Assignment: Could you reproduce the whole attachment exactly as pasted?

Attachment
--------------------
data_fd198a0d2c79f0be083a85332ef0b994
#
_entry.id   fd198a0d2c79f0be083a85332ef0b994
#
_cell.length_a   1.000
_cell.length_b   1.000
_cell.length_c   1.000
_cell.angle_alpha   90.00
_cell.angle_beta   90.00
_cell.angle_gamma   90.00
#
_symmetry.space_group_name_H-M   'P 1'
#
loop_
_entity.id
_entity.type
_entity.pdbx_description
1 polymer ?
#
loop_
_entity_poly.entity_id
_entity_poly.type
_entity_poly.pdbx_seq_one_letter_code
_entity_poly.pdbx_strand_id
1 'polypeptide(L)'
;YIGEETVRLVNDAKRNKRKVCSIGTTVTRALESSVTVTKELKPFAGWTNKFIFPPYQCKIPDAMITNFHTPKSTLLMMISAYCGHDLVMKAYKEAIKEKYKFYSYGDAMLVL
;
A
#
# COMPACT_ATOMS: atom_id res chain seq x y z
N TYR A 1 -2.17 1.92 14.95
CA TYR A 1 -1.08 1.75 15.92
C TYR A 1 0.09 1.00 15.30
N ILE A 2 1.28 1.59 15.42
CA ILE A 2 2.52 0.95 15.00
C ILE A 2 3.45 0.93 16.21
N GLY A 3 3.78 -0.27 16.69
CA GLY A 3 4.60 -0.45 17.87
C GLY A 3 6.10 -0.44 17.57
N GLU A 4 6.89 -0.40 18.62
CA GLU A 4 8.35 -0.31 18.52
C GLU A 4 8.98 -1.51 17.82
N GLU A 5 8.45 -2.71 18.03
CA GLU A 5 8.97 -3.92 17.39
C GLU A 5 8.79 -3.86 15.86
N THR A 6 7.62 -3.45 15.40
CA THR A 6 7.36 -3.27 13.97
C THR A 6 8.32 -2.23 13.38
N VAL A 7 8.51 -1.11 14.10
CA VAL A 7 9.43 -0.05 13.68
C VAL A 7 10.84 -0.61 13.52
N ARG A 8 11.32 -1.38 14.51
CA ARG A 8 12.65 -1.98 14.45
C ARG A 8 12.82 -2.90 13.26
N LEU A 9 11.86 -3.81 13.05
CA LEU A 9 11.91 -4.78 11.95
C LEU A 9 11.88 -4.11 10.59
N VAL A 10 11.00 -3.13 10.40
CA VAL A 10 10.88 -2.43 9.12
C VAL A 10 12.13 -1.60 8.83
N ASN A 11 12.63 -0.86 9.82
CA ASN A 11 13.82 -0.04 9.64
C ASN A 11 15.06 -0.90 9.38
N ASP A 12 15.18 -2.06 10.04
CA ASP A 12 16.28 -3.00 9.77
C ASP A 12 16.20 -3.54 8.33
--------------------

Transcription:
data_fd198a0d2c79f0be083a85332ef0b994
#
_entry.id   fd198a0d2c79f0be083a85332ef0b994
#
_cell.length_a   1.000
_cell.length_b   1.000
_cell.length_c   1.000
_cell.angle_alpha   90.00
_cell.angle_beta   90.00
_cell.angle_gamma   90.00
#
_symmetry.space_group_name_H-M   'P 1'
#
loop_
_entity.id
_entity.type
_entity.pdbx_description
1 polymer ?
#
loop_
_entity_poly.entity_id
_entity_poly.type
_entity_poly.pdbx_seq_one_letter_code
_entity_poly.pdbx_strand_id
1 'polypeptide(L)'
;YIGEETVRLVNDAKRNKRKVCSIGTTVTRALESSVTVTKELKPFAGWTNKFIFPPYQCKIPDAMITNFHTPKSTLLMMISAYCGHDLVMKAYKEAIKEKYKFYSYGDAMLVL
;
A
#
# COMPACT_ATOMS: atom_id res chain seq x y z
N TYR A 1 -2.17 1.92 14.95
CA TYR A 1 -1.08 1.75 15.92
C TYR A 1 0.09 1.00 15.30
N ILE A 2 1.28 1.59 15.42
CA ILE A 2 2.52 0.95 15.00
C ILE A 2 3.45 0.93 16.21
N GLY A 3 3.78 -0.27 16.69
CA GLY A 3 4.60 -0.45 17.87
C GLY A 3 6.10 -0.44 17.57
N GLU A 4 6.89 -0.40 18.62
CA GLU A 4 8.35 -0.31 18.52
C GLU A 4 8.98 -1.51 17.82
N GLU A 5 8.45 -2.71 18.03
CA GLU A 5 8.97 -3.92 17.39
C GLU A 5 8.79 -3.86 15.86
N THR A 6 7.62 -3.45 15.40
CA THR A 6 7.36 -3.27 13.97
C THR A 6 8.32 -2.23 13.38
N VAL A 7 8.51 -1.11 14.10
CA VAL A 7 9.43 -0.05 13.68
C VAL A 7 10.84 -0.61 13.52
N ARG A 8 11.32 -1.38 14.51
CA ARG A 8 12.65 -1.98 14.45
C ARG A 8 12.82 -2.90 13.26
N LEU A 9 11.86 -3.81 13.05
CA LEU A 9 11.91 -4.78 11.95
C LEU A 9 11.88 -4.11 10.59
N VAL A 10 11.00 -3.13 10.40
CA VAL A 10 10.88 -2.43 9.12
C VAL A 10 12.13 -1.60 8.83
N ASN A 11 12.63 -0.86 9.82
CA ASN A 11 13.82 -0.04 9.64
C ASN A 11 15.06 -0.90 9.38
N ASP A 12 15.18 -2.06 10.04
CA ASP A 12 16.28 -3.00 9.77
C ASP A 12 16.20 -3.54 8.33